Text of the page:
When this news spread the week before the show, there was an outcry on social media, especially for a Friday night slate that featured Lorde, Mitski, Clairo, and Pinkpatheress, all with notably young-leaning fans. The festival defended the decision, noting that 99% of its attendees were 21+, which feels like it can’t possibly be true in the American festival landscape. If they were using data from their previous Euro runs, that didn’t apply here.
It played out as expected. For an early artist like Pinkpantheress, the 21+ section was sparsely populated while young fans pushed in the all-ages side to get closer to the stage Families with children bemoaned barely being able to see the artist while huge swaths of real estate remained open. As the night went on, Mitski and Lorde both addressed the issue and had to ask the young fans to step back to avoid crushing the people up front. The reasoning behind this decision feels like it must have been financial, as the fest appeared to lack somewhat in attendance and festivals are struggling across the board these days due to a waning economy and tons of competition. But if you need to sacrifice inclusivity and safety to make ends meet, that’s a serious problem.
On this note — and this is not something that’s unique to Primavera, but something I’ve seen at Goldenvoice and Live Nation events since festivals returned last year — is an unwillingness for the beverage vendors to sell sodas. Who cares, you might ask? Well, considering the number of people who don’t drink for various reasons as well as the idea of sober drivers that still very much exist in the age of Uber, saving readily available soft drinks exclusively for cocktail mixers feels both financially manipulative and unsafe. Despite rows of Cokes and Sprites sitting at each beverage vendor, I was repeatedly told that they weren’t for sale, and were reserved for cocktail mixers.
Beverage vendors wouldn’t even give out a cup with ice without alcohol in it. At Outside Lands last year, I was refused a soda purchase even though they were on the menu because they were running low, and wanted to maximize the earning potential of each can. Again, this is a decision that is made with profits being put over safety and feels counterintuitive to the ethos that many of these festivals are supposedly founded on.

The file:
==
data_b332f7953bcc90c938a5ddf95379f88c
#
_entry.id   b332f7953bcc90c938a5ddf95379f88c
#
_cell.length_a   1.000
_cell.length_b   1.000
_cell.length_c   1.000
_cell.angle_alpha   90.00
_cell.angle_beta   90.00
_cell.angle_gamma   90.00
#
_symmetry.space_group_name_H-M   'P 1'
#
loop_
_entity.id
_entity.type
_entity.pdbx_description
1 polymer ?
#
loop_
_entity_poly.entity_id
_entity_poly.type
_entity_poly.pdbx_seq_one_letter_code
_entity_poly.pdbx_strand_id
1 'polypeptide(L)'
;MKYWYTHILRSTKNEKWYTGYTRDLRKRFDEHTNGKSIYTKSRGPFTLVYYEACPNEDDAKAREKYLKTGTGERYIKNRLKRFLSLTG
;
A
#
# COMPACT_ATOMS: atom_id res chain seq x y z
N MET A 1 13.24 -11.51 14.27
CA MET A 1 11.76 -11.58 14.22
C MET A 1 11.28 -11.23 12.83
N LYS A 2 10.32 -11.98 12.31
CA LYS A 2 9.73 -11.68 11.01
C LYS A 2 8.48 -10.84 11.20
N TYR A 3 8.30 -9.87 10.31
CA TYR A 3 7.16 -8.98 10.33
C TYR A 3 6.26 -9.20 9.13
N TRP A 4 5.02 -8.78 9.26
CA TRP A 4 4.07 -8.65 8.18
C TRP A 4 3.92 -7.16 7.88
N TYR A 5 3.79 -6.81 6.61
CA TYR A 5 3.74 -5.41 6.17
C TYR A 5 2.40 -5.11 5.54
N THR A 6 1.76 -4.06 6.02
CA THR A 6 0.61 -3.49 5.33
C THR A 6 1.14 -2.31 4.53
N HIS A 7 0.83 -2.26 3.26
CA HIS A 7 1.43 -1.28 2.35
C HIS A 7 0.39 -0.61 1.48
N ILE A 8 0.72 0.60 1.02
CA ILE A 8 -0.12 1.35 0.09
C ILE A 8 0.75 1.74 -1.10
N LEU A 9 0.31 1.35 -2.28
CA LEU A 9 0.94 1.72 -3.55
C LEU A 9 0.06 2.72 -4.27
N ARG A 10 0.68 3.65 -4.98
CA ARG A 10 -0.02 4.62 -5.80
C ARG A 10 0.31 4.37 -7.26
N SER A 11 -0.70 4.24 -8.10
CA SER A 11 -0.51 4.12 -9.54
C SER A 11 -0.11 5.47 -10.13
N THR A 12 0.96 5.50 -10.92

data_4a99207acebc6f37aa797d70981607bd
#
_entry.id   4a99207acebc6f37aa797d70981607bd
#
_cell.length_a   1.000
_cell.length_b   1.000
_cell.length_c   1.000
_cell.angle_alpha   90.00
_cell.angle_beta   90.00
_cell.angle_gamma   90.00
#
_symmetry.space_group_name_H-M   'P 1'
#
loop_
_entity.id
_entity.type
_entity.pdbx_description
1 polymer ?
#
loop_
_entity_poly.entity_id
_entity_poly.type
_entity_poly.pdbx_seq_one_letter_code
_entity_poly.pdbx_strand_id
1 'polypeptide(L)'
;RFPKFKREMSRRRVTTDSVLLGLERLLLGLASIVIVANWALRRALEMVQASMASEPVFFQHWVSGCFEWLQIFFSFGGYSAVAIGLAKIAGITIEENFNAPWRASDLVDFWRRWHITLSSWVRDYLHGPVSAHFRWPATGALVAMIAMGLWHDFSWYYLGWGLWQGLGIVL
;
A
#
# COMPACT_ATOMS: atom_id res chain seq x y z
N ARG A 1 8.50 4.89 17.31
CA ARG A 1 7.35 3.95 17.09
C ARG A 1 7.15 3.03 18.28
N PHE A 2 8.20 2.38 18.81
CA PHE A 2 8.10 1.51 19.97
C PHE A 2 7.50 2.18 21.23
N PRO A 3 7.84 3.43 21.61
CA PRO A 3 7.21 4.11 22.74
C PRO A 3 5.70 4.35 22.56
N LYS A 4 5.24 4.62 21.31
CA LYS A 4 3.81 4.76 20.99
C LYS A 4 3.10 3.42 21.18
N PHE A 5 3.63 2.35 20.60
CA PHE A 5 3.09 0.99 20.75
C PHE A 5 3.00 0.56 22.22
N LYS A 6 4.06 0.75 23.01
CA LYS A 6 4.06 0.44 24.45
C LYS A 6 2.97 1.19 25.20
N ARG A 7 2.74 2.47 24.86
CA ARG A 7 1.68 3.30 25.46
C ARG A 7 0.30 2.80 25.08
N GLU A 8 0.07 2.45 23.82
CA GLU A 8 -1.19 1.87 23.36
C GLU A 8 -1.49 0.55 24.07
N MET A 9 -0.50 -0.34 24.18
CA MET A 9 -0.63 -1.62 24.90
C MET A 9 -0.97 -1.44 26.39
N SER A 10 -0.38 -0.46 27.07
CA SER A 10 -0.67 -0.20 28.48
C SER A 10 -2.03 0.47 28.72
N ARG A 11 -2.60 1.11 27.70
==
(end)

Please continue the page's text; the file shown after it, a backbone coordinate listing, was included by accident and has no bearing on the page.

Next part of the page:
Now, that was several paragraphs of critique for a couple of things that should be easily fixed. And, it almost felt like a tradition for a festival on these grounds to have issues. But that’s not to say that Primavera Sound wasn’t an awesome addition to the LA — and American — festival landscape. Lorde and Nine Inch Nails both delivered iconic, visually stunning displays that took listeners through their artistic histories. Lorde would go on to tease new music coming soon and Trent Reznor waxed poetic about his love for Primavera Sound’s Barcelona iteration and the no-brainer decision to headline their LA debut.
Of the non-headliners, Mitski and Clairo were the most impressive, though. Mitski’s theatrical interpretive dancing would have been hard to imagine five years ago, while Clairo’s ’70s soft rock aesthetic brought a level of loose musicianship rarely seen in artists so young. They were as good as any non-headliner LA festival performance has been over the past decade, cementing Primavera’s legacy in its new home. Hopefully, it’s a legacy that is still being written, and the festival moves beyond Barcelona, Porto (where it has been since 2012), and LA to Sao Paulo, Santiago, Buenos Aires, and Madrid. And if Primavera can grow and improve in the manner of FYF before them, LA might have found its next great festival.
Check out some exclusive photos from Primavera Sound LA below.